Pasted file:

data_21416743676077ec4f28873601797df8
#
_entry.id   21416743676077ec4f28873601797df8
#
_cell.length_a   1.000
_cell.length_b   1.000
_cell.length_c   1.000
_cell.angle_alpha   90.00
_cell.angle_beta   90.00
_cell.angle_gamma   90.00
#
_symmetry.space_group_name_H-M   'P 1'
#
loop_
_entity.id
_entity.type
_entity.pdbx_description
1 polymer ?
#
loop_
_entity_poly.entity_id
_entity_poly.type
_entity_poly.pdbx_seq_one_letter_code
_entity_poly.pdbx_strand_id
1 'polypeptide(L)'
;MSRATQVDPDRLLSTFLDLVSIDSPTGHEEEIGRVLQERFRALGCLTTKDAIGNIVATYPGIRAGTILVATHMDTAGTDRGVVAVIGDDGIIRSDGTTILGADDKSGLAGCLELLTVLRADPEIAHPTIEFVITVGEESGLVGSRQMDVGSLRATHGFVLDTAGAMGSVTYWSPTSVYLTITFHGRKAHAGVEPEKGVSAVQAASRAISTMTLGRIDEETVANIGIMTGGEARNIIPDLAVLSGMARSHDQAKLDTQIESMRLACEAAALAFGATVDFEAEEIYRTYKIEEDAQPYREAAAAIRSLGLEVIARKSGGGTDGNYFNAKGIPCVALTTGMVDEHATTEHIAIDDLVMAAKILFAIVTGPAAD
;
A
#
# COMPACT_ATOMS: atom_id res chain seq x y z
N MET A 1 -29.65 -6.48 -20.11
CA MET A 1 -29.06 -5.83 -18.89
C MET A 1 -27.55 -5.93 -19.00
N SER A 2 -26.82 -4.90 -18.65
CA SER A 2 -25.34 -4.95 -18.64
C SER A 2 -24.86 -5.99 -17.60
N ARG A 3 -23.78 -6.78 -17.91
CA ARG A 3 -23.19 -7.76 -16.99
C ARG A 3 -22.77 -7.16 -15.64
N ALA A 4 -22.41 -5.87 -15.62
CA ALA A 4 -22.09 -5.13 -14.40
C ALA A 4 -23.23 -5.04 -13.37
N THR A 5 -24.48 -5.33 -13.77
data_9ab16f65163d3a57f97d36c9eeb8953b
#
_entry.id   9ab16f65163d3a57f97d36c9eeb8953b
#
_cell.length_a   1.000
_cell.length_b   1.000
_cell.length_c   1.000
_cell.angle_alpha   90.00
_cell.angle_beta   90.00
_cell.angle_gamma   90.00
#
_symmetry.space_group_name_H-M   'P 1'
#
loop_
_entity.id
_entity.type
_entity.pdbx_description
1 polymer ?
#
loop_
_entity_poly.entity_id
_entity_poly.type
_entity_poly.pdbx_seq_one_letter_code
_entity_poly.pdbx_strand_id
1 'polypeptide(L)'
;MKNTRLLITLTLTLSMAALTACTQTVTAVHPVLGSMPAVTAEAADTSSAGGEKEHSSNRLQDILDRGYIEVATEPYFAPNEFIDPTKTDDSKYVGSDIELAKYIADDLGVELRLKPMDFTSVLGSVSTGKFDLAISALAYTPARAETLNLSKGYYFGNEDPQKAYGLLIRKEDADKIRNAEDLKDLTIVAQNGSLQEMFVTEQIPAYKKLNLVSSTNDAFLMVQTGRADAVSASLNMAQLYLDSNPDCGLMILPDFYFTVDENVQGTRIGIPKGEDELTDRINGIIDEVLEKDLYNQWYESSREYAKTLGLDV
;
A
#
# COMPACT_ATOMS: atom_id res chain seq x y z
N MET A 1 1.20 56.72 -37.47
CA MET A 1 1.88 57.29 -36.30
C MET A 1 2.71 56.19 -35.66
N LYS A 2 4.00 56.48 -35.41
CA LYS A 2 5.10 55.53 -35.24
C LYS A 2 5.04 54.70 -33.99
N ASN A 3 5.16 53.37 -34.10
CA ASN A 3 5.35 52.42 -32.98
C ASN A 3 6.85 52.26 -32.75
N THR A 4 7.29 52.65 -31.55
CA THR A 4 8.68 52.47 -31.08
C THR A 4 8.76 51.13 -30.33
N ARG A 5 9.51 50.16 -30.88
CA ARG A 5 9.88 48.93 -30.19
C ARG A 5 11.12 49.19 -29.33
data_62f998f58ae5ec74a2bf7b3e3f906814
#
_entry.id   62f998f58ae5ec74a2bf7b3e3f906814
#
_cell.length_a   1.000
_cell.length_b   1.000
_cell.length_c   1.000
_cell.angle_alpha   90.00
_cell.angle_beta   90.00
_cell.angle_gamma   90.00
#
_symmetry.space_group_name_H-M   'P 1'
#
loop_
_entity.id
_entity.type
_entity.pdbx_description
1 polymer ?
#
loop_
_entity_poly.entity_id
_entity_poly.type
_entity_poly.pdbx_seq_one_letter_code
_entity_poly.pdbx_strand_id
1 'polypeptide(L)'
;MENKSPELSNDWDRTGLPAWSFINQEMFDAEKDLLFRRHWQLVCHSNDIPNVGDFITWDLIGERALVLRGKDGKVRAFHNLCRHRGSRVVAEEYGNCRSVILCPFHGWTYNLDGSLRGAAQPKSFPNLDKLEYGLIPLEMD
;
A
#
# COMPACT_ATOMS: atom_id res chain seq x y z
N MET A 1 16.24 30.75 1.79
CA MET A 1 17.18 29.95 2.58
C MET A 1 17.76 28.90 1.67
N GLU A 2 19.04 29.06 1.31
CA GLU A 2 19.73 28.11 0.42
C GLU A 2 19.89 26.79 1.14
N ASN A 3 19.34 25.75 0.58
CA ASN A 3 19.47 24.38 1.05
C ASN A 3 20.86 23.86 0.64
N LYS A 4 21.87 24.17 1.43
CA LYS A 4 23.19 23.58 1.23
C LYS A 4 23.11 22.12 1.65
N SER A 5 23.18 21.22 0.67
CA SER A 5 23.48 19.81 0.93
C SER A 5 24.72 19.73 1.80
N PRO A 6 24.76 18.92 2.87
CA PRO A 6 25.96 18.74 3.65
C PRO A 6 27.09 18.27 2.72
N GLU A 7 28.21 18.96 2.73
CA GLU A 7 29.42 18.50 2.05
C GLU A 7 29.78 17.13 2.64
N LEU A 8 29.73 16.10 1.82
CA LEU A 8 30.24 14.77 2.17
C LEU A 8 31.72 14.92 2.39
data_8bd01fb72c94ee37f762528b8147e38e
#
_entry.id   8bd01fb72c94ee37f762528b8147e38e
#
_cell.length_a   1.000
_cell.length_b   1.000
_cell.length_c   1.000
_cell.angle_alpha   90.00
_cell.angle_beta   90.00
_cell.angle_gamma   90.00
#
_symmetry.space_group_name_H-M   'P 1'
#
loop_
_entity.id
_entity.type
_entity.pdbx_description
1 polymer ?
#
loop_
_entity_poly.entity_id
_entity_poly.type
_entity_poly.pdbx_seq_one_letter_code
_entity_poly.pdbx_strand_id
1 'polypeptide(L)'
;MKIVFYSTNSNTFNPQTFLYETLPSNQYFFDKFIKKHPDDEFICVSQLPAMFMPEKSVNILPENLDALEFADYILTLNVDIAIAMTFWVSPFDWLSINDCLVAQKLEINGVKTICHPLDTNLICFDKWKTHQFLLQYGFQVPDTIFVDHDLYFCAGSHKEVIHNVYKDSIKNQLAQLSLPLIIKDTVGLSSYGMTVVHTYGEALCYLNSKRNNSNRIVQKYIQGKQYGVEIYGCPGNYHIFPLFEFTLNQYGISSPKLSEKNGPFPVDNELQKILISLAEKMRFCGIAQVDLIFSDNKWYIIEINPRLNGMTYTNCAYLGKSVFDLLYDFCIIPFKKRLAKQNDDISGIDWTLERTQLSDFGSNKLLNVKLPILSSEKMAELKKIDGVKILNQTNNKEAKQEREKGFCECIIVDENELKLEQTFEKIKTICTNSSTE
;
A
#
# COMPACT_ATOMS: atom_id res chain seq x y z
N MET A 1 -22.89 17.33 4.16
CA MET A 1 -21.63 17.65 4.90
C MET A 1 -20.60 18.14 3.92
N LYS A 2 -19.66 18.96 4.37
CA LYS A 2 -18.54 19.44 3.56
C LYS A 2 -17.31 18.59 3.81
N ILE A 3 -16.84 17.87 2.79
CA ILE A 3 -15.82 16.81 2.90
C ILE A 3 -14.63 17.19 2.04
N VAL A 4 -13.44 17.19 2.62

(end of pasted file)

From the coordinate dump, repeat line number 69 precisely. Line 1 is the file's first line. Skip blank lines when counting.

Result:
;MKNTRLLITLTLTLSMAALTACTQTVTAVHPVLGSMPAVTAEAADTSSAGGEKEHSSNRLQDILDRGYIEVATEPYFAPNEFIDPTKTDDSKYVGSDIELAKYIADDLGVELRLKPMDFTSVLGSVSTGKFDLAISALAYTPARAETLNLSKGYYFGNEDPQKAYGLLIRKEDADKIRNAEDLKDLTIVAQNGSLQEMFVTEQIPAYKKLNLVSSTNDAFLMVQTGRADAVSASLNMAQLYLDSNPDCGLMILPDFYFTVDENVQGTRIGIPKGEDELTDRINGIIDEVLEKDLYNQWYESSREYAKTLGLDV